There are some situations in your technology-fueled life when there’s no option but to borrow chargers from your friends. You might have experienced such situation after losing your charging cable or any other reason. Often people look for laptop chargers of the same company and try to get things done. But, does a charger of a different wattage harm your device? Is it safe to use a power supply with a different configuration? In this article, I’ll try to answer these questions.

What if I use a different charger to charge my laptop?

You might be knowing that each power adapter is designed to work with a certain AC input. It converts the input into a particular DC output that charges and runs our electronic devices. Many sensible device manufacturers write lots of information on the chargers, making the harder part of fetching the values of voltage and current easier. However, in situations when there is little or no information on the label, one should select a different charger with utmost care.laptop-charger-1-dell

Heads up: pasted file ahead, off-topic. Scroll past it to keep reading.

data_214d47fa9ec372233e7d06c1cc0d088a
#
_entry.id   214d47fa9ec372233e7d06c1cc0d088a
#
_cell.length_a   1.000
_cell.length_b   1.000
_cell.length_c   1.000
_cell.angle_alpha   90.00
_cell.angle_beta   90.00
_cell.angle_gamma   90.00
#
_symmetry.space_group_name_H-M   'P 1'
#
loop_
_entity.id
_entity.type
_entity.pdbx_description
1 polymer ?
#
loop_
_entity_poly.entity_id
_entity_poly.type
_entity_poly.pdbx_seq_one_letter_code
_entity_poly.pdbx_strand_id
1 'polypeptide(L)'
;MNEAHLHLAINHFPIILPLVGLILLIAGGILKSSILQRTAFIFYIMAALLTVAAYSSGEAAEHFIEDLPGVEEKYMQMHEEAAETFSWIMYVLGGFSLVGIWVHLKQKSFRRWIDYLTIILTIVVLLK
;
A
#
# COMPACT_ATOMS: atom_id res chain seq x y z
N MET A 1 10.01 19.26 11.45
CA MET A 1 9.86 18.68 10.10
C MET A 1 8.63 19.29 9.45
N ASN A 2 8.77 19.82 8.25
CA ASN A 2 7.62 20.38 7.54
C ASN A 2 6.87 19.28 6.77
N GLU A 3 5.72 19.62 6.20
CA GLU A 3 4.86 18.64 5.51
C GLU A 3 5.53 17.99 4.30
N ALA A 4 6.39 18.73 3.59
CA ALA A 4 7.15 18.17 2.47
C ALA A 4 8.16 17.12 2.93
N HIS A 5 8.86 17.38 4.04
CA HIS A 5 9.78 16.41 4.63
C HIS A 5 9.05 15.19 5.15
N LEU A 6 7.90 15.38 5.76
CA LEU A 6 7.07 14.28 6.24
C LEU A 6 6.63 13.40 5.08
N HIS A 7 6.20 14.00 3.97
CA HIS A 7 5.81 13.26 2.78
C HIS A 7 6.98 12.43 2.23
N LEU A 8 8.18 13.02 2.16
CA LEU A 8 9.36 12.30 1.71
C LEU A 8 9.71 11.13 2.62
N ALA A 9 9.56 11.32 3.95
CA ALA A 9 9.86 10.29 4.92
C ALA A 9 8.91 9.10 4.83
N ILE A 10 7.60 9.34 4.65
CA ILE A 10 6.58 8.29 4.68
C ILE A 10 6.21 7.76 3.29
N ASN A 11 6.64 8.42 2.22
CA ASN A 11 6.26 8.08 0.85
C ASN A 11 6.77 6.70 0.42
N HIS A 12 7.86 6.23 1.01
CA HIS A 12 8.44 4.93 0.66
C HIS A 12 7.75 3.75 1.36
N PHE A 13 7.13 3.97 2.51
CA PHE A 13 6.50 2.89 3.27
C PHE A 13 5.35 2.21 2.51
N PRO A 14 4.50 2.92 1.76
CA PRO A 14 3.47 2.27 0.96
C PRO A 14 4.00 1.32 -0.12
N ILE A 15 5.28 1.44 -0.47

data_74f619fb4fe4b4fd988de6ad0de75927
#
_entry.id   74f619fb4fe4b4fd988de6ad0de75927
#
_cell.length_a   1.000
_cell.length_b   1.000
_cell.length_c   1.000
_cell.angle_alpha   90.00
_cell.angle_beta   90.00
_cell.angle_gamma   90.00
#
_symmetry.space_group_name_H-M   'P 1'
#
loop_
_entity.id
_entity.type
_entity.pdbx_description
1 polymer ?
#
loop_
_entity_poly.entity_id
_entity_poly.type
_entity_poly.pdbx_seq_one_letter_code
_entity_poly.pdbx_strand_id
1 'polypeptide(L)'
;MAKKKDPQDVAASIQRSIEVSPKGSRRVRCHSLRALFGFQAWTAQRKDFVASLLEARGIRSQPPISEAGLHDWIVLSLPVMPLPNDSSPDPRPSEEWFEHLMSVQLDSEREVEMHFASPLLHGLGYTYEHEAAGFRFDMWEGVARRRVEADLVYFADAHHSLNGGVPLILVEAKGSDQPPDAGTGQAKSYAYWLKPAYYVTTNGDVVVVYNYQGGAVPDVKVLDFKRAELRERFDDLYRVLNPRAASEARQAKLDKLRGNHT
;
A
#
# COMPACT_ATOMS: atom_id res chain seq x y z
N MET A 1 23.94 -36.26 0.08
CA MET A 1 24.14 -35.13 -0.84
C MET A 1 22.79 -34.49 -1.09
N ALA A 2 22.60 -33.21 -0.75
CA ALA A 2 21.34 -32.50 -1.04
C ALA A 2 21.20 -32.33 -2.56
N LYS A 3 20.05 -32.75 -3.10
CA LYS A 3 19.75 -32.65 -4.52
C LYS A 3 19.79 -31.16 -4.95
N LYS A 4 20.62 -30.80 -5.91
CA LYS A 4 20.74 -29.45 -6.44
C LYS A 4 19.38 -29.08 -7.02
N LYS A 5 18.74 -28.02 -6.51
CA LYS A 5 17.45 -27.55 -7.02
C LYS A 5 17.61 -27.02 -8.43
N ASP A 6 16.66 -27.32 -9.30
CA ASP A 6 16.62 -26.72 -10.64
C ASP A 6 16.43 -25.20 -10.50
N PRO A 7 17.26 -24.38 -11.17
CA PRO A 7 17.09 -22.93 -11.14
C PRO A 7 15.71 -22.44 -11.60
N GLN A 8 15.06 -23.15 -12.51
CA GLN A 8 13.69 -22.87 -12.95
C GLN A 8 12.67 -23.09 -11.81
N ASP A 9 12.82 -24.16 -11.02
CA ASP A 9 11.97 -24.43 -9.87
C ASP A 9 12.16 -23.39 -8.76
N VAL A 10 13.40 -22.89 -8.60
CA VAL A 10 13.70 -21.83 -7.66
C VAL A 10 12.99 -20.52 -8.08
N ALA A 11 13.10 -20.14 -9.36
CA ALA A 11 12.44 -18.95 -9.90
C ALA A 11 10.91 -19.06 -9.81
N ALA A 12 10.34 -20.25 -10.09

The first thing that anybody would consider is that the charger you’re grabbing has a connector that perfectly fits. In most Android smartphones, it’s no brainer. In laptops, many shapes of connectors are proprietary (Apple says hello!). So, other chargers might not fit properly.

laptop-charger-apple
Apple has proprietary chargers that won’t fit anywhere else

After this, you need to take care of the voltage and Amperage. In most cases, the voltage is listed somewhere on the power brick. If everything is same, then things should be okay. In cases where the voltage is too high, your laptop might end up shorting due to overload. So, you’ll want the voltage (and polarity) on your device to match the voltage of your charger.